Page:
Shows & Panels
- The 2014 Big Picture on Cyber Security
- AFCEA Answers
- Ask the CIO
- Building the Hybrid Cloud
- Connected Government: How to Build and Procure Network Services for the Future
- Continuing Diagnostics and Mitigation: Discussion of Progress and Next Steps
- Federal Executive Forum
- Federal Tech Talk
- The Future of Government Data Centers
- The Future of IT: How CIOs Can Enable the Service-Oriented Enterprise
- The Intersection: Where Technology Meets Transformation
- Maximizing ROI Through Data Center Consolidation
- Modern Mission Critical Series
- Moving to the Cloud. What's the best approach for me
- Navigating Tough Choices in Government Cloud Computing
- The New Generation of Database
- Satellite Communications: Acquiring SATCOM in Tight Times
- Targeting Advanced Threats: Proven Methods from Detection through Remediation
- Transformative Technology: Desktop Virtualization in Government
- The Truth About IT Opex and Software Defined Networking
- Value of Health IT
- Air Traffic Management Transformation Report
- Cloud First Report
- General Dynamics IT Enterprise Center
- Gov Cloud Minute
- Government in Technology Series
- Homeland Security Cybersecurity Market Report
- National Cybersecurity Awareness Month
- Technology Insights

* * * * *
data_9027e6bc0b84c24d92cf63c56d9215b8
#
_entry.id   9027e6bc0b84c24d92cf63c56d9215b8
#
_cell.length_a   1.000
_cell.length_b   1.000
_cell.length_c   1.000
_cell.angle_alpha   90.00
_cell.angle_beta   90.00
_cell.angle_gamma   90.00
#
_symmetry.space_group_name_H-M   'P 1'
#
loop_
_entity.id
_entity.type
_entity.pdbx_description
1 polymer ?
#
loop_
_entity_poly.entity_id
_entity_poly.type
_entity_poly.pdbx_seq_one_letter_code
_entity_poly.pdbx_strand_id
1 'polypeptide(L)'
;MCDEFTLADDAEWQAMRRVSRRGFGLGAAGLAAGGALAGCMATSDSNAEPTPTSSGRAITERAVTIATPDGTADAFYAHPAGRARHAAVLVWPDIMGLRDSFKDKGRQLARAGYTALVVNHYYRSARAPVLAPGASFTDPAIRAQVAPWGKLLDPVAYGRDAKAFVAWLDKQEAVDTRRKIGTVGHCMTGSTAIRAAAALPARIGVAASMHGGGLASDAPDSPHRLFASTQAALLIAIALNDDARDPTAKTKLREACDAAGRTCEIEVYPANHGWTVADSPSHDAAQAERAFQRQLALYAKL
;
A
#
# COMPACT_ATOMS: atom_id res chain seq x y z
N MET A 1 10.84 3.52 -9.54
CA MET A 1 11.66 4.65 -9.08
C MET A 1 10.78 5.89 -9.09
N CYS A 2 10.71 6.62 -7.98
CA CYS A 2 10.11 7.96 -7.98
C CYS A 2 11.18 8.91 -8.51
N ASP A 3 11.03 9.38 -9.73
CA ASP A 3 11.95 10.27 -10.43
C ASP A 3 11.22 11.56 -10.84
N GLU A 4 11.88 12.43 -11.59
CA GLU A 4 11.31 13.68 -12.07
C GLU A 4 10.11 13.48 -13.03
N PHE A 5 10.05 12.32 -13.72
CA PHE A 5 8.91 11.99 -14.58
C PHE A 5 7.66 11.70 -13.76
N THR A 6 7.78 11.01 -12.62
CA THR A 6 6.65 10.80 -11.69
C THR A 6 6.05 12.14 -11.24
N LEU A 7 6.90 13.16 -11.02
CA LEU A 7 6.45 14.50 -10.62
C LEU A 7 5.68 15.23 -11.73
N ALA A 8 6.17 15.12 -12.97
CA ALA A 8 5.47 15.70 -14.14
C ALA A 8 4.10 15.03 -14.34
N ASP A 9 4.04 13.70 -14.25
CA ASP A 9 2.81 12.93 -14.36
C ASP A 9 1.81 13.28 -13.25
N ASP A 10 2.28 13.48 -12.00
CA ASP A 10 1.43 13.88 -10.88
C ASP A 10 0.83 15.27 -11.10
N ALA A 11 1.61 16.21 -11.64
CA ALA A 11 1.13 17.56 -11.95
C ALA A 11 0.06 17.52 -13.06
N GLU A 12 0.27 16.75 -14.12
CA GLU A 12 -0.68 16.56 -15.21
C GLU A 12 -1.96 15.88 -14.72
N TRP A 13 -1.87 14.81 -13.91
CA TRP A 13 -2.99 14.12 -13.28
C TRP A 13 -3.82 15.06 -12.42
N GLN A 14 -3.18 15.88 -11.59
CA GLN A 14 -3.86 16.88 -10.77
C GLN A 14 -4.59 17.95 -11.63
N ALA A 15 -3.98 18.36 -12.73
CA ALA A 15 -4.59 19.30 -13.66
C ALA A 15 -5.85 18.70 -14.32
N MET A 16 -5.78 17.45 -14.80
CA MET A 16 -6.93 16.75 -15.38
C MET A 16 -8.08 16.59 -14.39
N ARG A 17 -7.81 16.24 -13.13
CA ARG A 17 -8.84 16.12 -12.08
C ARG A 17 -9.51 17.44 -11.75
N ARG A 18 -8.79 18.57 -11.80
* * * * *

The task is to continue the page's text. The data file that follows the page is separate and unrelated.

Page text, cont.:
- The Cyber Security Report
- The Next Generation Cyber Security Experts
Shows & Panels
The development of a shared records system between the departments of Defense and Veterans Affairs is making progress thanks to several pilots. VA-DoD is taking the lessons learned from the tests and applying them to future pilots.
Listen June 26th at 12pm
Program will discuss the Current Status and Progress Made in Healthcare IT & with the NHIN, Best Practices & Benefits, Improvements in Security & Privacy of EHR's, and a Vision for The Future for Healthcare IT & NHIN
Big data enthusiasts from government, industry and academia are getting their hands dirty. The National Institute of Standards and Technology and the National Science Foundation held a two-day workshop recently to explore the technologies needed to collect and analyze big data. Attendees also examined how big data can enhance areas like science, health and security. The government announced in March its plans to invest $200 million dollars in the growing field.
The Office of the National Coordinator for Health IT is putting its money where its mouth is when it comes to big data.
It's offering a $75,000 prize for the development of an application that mashes up personal health data with larger information sets. The goal? Making big data more beneficial for patients.
Entries are due September 5th.
Participants in the Health 2.0 Boston Big Data Code-a-Thon were challenged to create applications that turned large amounts of health data into usable information.
The winner - the "No Sleep Kills" website, which teaches people about the dangers of not getting enough sleep.
Developers used data from multiple sources including the Centers for Disease Control and Prevention and the Centers for Medicare and Medicaid Services to create the site.